Morbid Curiosity – discussing death, in card game form

in Merchandise, Tabletop Gaming

We couldn’t think of a more appropriate time of the year to unveil a new trivia game all about death.  Halloween, also known Samhain (“sow-en”) is based on the celebration of the Celtic/pagan New Year.  It’s a time when the earth transitions from light to dark, after the harvest when the earth begins to die around us and winter sets in.

Fast forward to fall 2016, creators Kimberly Mead, James Young, realize that adults should have something to “help them regain their wonder with death” something fun and engaging.  Their creation: a card game, best played with at least a party of three or four, called Morbid Curiosity.  They brought in illustrator Prem Krishnan and set out to fund the project on Kickstarter (phase one is now fully funded).  They’ll be using the same company that produces Cards Against Humanity to print up their grim creation.

Morbid Curiosity: A Game About 
Morbid Curiosity is a game of 156 trivia and conversation cards which challenge players to share what they know and think about death while having a delightfully morbid evening with friends. So kick off your shoes, sit down, and let’s get to know Death a little better. –Morbid Curiosity Kickstarter page.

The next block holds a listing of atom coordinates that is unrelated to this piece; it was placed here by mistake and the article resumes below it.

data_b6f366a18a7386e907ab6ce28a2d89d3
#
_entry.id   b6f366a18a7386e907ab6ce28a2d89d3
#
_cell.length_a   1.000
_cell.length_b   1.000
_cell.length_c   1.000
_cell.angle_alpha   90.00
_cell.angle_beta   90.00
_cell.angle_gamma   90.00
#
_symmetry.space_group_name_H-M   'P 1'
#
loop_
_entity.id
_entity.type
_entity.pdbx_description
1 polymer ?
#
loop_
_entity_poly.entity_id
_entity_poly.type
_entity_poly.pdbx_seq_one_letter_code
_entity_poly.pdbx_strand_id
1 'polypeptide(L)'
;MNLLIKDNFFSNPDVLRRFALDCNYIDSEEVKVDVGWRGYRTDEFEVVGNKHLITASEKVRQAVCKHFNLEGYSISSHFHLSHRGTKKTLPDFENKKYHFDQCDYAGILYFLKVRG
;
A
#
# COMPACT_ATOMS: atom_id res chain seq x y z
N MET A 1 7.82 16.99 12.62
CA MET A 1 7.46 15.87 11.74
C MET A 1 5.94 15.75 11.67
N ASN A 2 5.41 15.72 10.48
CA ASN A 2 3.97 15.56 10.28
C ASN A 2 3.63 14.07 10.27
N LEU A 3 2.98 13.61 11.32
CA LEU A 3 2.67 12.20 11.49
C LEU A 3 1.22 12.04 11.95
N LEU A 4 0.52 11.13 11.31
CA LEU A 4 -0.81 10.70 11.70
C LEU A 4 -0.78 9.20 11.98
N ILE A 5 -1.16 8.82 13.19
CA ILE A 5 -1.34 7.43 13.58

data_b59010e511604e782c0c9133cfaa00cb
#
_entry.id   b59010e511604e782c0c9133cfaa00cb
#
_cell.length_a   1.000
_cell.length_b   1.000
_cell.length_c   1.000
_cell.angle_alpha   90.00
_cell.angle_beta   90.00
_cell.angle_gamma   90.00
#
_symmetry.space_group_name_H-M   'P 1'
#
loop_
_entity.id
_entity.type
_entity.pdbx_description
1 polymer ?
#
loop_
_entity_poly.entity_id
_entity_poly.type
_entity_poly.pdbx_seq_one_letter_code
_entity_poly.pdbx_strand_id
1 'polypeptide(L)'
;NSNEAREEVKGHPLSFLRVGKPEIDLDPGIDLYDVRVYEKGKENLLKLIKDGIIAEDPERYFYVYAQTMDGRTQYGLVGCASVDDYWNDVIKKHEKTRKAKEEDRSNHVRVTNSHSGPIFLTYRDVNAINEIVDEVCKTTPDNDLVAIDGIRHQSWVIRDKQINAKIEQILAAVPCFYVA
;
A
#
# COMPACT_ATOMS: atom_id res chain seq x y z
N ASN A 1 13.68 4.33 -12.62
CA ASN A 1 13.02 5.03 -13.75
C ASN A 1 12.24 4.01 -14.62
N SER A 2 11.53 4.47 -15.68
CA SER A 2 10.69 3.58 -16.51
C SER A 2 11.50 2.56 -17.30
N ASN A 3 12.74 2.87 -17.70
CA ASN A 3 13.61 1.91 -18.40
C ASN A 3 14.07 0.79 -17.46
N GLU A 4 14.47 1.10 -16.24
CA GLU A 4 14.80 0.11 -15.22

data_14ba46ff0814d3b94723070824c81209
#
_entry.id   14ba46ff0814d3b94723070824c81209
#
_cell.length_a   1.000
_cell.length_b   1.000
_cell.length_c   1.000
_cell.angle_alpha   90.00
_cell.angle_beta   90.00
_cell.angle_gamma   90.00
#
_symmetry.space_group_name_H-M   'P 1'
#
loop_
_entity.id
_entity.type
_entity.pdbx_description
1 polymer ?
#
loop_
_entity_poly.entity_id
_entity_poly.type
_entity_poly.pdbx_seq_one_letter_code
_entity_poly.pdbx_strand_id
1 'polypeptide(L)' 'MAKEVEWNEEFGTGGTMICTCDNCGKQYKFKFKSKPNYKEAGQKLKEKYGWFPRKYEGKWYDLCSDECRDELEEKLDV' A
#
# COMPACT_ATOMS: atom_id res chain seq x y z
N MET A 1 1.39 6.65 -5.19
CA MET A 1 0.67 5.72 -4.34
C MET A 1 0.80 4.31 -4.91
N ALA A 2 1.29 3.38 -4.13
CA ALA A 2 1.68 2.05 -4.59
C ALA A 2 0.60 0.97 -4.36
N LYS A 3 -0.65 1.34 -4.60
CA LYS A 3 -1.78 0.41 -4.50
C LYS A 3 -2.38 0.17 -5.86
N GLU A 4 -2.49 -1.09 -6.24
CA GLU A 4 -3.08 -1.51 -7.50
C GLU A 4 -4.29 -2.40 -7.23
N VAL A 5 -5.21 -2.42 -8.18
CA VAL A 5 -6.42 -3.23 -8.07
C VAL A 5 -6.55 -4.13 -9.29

The card game incorporates Conversation Cards and Trivia Cards and is geared to be lighthearted and informative.  “Morbid Curiosity is not a harsh look at your own mortality, or some delicate, awkward conversation about the end of life. Rather, it is a unique, well-crafted game that lets people look at death while having a good time with friends.” – Kickstarter page


Dying to know more about death? Kill that curiosity and take a peek at their project page on Kickstarter.  Rewards for support range from illustrated postcards ($5), a full deck of Morbid Curiosity playing cards for the “Morbidly Curious ($25), to the “Dead Man’s Party” at the Dinosaur Hotel in Denver, CO (doesn’t include travel or lodging; $500 or more).

Images and Source: Kickstarter page for Morbid Curiosity 

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